The Agroecology Land Trust (ALT) is an organisation that provides a process for aspiring landworkers to learn the skills and knowledge required to create resilient agroecological land-based livelihoods while at the same time earning an income and securing equity to invest in their future. Our purpose is to steward land, technology and resources towards the development of co-sufficient community farms that support our members in their efforts to build a home, founded on the principles of food sovereignty and agroecology.

The ALT is a Community Benefit Society registered under the Co-operative and Community Benefit Societies Act 2014.

The Community Benefit society model has several features that allow for wider community involvement and the possibility of community investment through a co-operative governance and legal structure that is responsive to the needs and capacities of different stakeholders.

This multi-stakeholder aspect of the organisation allows us to define different classes of members. We have created three stakeholder classes, these are:

  • Colleague Members
  • Investor Members
  • Advisor Members

For more information see here: membership.

Withdrawable Shares

As a society regulated by FCA we can raise finance through withdrawable share offers.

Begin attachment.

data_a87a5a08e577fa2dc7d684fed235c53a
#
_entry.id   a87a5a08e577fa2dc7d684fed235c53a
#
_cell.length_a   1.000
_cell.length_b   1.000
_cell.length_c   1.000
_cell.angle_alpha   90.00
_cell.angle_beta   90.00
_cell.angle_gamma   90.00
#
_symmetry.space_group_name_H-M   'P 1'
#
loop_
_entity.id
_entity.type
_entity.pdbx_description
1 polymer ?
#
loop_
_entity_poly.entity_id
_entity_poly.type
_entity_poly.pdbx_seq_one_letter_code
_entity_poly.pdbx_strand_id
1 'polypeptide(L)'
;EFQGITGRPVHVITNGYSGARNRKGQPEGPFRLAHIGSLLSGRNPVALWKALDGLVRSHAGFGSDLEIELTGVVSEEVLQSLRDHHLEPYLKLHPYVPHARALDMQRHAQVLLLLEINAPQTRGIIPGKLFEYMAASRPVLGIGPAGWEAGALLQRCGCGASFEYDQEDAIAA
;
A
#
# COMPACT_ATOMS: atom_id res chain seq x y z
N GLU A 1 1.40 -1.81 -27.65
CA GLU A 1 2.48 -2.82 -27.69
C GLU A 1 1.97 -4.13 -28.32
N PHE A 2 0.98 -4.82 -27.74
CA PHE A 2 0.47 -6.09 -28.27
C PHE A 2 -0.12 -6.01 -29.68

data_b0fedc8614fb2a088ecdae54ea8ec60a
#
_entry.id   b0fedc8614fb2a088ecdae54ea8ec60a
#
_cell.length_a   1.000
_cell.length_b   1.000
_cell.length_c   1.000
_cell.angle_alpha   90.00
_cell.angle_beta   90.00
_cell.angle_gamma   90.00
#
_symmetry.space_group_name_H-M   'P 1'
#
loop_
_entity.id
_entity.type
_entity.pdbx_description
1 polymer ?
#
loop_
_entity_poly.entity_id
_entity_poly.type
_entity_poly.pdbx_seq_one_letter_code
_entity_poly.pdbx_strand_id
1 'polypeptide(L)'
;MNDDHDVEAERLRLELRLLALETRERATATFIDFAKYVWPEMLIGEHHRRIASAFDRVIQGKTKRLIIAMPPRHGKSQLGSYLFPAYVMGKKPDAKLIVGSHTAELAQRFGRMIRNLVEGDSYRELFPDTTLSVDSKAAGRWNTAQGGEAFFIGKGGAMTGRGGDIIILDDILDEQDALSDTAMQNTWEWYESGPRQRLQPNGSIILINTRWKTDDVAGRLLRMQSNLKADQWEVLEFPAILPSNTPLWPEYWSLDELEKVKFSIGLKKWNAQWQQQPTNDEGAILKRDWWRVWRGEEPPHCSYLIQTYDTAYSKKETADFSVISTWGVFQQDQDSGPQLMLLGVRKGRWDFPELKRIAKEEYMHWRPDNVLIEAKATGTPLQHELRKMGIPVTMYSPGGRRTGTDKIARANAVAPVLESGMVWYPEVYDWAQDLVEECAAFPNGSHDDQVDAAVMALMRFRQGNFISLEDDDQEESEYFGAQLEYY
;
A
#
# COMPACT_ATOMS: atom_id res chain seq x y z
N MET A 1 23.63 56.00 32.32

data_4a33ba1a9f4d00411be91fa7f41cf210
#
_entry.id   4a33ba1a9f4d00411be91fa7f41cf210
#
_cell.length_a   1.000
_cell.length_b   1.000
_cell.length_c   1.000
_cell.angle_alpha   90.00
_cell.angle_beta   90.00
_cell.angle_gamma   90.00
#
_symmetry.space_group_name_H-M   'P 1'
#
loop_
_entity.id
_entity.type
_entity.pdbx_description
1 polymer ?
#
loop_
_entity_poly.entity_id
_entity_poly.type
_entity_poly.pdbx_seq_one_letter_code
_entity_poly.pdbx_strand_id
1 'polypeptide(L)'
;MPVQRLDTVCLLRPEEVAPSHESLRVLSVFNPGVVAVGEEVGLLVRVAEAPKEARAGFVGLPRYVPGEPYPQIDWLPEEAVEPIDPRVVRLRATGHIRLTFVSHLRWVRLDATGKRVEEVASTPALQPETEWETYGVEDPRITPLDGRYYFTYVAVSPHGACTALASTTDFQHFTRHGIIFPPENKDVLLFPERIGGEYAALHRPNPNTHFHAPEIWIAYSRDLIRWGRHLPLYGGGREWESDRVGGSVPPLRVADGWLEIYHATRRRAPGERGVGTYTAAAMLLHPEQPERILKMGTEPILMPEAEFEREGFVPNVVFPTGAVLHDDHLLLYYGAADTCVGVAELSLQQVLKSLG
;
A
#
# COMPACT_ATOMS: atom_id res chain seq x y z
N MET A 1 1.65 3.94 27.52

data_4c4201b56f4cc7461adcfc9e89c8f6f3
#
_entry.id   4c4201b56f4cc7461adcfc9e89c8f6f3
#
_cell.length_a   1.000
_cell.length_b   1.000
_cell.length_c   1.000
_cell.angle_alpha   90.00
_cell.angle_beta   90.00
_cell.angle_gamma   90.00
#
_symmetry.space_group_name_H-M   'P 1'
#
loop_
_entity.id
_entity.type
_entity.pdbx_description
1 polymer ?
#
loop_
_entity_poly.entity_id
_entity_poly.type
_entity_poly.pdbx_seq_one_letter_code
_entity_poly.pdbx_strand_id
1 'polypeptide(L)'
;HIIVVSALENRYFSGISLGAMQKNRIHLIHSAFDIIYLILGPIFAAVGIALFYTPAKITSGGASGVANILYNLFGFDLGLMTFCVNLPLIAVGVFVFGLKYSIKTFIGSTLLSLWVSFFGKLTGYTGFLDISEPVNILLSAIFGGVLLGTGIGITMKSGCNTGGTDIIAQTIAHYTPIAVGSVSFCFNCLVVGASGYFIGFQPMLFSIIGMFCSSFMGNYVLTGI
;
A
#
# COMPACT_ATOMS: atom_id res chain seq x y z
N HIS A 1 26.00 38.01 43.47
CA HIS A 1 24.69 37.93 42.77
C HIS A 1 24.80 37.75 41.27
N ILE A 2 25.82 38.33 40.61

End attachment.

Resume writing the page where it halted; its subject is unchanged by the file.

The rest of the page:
We can issue different types of shares for different purposes. Shareholding members have just one vote, regardless of how many shares they hold, and there are limits on how much they can invest, to prevent the society being dependent on a handful of large investors.

The shares are withdrawbale but not transferable. This means that members can request the value of their shares to be repaid to them but the cannot sell them to other parties.

This type of investment also qualifies for social investment tax relief for the investor, currently at 30%.

Statutory asset lock

The rules of the society have a statutory asset lock under The Community Benefit Societies (Restriction on Use of Assets) Regulations 2006.

An asset lock prevents the distribution of residual assets to members if the co-operative is dissolved. It ensures that the community benefit of any retained surplus or residual value if the co-operative and cannot be appropriated for private benefit of members. Asset locks also remove the scope for members to make speculative capital gains resulting from the dissolution, disposal or conversion of the society into a company